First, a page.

Iggy Azalea Talks Mental Health, Cultural Appropriation For Cosmopolitan Magazine
Iggy Azalea is Cosmopolitan‘s latest cover girl. Inside she opens up about her mental health, becoming an independent artist, and also chimes in on cultural appropriation… because, we so desperately need her thoughts on that, of course.
According to Iggy — the same woman who has used the phrase “runaway slave master”and more in her lyrics — cultural appropriation is “subjective.”
Here’s the full excerpt written by Jen Ortiz over at Cosmopolitan:
Today, it’s a fact that if you say “Iggy Azalea” three times in a mirror, a think piece will appear behind you waxing philosophical on the definition of “cultural appropriation” and authenticity. And not without reason. She is, after all, a white woman profiting off black culture. She raps with a “blaccent,” which, in her case, is an exaggerated Southern drawl that can’t be found in Australia. When asked about the issues surrounding “speaking black” in a 2013 interview with Complex, Iggy responded, “If you’re mad about it and you’re a black person, then start a rap career and give it a go too.” A few months before that, Iggy faced backlash from fans who’d uncovered some old racist tweets she claimed were jokes. And before that, she had to write an apology for using the phrase “runaway slave-master” in a lyric.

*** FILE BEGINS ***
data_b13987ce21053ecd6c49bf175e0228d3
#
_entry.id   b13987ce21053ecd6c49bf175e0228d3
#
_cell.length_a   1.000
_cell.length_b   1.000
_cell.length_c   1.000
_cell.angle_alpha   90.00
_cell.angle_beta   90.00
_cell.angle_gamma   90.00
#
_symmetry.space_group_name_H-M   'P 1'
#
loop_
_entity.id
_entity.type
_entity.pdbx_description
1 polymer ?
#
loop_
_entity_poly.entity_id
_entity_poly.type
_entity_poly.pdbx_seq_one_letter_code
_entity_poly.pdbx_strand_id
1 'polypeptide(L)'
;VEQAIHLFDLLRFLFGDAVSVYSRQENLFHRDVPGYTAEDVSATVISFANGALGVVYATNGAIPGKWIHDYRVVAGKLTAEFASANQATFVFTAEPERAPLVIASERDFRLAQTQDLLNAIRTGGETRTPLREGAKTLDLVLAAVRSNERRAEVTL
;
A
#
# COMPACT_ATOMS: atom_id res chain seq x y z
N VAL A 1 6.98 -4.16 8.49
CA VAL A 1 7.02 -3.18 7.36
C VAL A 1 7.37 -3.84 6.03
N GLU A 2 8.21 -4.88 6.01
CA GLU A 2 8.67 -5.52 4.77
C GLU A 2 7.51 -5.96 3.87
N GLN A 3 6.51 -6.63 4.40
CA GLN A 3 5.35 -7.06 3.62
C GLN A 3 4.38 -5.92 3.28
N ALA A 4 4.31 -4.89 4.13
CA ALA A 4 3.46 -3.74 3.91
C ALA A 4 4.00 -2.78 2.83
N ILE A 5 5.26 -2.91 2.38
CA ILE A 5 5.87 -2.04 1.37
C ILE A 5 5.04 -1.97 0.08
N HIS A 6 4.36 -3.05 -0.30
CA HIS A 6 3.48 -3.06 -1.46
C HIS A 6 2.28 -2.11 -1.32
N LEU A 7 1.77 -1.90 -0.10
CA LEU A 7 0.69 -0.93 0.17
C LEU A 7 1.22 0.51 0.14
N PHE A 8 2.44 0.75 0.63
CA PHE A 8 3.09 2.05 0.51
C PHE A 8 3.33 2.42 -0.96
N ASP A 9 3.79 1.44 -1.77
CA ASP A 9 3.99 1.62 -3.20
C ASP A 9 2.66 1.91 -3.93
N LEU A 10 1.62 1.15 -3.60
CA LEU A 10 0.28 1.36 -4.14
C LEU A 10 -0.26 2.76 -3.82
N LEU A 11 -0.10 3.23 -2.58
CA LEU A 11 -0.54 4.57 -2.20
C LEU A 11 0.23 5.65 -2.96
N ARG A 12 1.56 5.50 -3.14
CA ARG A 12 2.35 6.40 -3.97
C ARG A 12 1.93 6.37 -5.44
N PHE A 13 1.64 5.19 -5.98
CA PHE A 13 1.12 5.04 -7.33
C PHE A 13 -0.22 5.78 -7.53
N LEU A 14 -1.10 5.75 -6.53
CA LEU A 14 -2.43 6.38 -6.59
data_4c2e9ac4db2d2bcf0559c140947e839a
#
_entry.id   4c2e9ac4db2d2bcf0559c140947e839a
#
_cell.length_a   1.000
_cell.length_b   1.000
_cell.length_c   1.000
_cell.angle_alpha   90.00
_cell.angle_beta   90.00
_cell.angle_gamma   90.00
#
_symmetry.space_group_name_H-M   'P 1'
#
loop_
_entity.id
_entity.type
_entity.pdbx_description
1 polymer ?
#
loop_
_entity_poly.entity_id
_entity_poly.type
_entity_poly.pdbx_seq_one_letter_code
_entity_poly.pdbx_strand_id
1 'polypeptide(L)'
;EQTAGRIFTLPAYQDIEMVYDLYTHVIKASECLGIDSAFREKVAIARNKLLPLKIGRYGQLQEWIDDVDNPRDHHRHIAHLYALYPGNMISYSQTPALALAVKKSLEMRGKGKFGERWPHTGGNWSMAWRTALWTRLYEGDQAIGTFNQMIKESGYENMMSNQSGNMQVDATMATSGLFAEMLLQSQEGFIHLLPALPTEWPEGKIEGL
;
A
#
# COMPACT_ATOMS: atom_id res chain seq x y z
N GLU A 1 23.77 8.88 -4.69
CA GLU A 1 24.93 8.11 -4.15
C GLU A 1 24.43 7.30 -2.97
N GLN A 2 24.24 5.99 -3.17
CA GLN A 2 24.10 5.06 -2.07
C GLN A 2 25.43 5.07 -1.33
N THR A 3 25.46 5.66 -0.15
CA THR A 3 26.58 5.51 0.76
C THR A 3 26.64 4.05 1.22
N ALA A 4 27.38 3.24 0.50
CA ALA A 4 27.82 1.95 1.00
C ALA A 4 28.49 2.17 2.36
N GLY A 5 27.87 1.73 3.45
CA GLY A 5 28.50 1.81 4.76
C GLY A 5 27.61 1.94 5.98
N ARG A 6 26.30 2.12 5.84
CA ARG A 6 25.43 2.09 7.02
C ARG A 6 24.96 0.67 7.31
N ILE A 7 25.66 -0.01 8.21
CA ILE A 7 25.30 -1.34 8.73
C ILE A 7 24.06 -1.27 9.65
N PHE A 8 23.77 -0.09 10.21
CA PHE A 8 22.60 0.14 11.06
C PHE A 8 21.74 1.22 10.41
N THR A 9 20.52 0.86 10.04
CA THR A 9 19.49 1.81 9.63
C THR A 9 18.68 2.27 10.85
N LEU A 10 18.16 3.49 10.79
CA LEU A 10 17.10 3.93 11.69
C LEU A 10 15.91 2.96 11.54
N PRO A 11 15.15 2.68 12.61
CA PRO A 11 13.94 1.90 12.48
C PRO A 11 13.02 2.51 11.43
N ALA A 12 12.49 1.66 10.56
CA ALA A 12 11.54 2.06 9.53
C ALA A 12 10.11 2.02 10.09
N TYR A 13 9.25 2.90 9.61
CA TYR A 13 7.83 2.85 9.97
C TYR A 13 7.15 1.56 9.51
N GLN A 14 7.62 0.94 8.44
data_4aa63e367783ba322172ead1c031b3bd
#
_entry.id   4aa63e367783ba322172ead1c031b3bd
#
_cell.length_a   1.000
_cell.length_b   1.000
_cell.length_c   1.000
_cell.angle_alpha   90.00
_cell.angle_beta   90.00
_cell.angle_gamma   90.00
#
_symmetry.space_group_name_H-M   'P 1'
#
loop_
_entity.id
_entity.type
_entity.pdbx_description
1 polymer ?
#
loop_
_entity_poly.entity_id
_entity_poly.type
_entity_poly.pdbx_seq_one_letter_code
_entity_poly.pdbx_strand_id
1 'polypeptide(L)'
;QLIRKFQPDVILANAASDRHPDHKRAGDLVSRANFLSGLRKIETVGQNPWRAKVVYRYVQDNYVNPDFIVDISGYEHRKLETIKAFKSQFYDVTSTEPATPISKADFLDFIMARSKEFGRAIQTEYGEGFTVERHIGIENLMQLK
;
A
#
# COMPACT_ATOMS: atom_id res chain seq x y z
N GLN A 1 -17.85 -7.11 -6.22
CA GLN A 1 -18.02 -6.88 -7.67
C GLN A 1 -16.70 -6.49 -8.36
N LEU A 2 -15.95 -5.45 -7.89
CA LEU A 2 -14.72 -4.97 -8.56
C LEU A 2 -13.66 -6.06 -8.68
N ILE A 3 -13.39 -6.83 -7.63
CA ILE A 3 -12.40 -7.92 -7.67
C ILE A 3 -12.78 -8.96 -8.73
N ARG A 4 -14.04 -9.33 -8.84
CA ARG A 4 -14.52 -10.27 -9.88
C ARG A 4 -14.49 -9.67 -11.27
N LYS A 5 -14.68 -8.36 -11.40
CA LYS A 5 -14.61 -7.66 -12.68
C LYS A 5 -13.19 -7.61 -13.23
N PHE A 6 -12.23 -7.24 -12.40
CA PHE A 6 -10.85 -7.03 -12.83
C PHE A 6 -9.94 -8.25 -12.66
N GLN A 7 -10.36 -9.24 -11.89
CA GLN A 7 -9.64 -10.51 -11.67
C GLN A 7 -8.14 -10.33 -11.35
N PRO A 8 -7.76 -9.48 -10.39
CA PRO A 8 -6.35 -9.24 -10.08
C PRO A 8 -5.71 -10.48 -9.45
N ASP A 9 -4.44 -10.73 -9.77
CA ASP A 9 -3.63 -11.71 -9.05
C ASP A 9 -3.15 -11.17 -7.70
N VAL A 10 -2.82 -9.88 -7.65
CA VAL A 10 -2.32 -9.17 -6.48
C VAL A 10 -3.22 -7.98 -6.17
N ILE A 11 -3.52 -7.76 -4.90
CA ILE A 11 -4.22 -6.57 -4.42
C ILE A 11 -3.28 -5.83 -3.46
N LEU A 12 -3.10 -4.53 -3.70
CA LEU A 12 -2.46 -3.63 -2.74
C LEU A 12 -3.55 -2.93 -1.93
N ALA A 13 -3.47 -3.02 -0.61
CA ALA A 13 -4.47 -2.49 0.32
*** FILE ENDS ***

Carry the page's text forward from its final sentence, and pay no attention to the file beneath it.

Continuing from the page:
If you’ve been reading this waiting to get to the part where Iggy apologizes for all the above—sorry, she’s not sorry. (The most sing-along-able lyric off one of her new songs is “I started to say sorry / But fuck that shit,” so yeah.) But listen, she does get it now. Sort of. She thinks cultural appropriation is subjective, even though she knows that sounds like a fucked-up thing to say. “You could ask one person of the same race, ‘Does this affect you?’ and they will say yes,” she explains. “But another person will say no. They could be from the same place, same everything, but have different perspectives about it.”
Then again, can you really say sorry and then keep doing the same shit? (Her question.) “I’m still going to make the same type of music and still be ridiculous and larger than life,” she says. “So I can’t be that fucking sorry about it.” The way she sees it, the reason some people hate her is the same reason a lot of other people love her, so what’s she supposed to do? In fact, she describes her fans as “free thinkers.” As she puts it, “They have to be because if you thought what everybody else thought, you probably wouldn’t be a fan of mine.”
Iggy used to feel really defensive about this stuff. “I would hit back and say, ‘What about this that I had to go through?’ because I wanted to talk so much about my experiences of things I didn’t have, and I think it felt like I wasn’t acknowledging that there is white privilege and there is institutionalized racism,” she says. “It seemed to a lot of people like I was living in this bubble or unaware of all these things that people have to experience.”
The charitable interpretation is that Iggy understands that the criticism stems from America’s relationship with race and that that history is fucked up. And hey, if that’s how you feel or what you believe, she’s not taking away the fact that it’s real for you. The less charitable one is that she doesn’t care. Either way, she’s going to stop rage-tweeting about it.
Welp, what more can we really expect?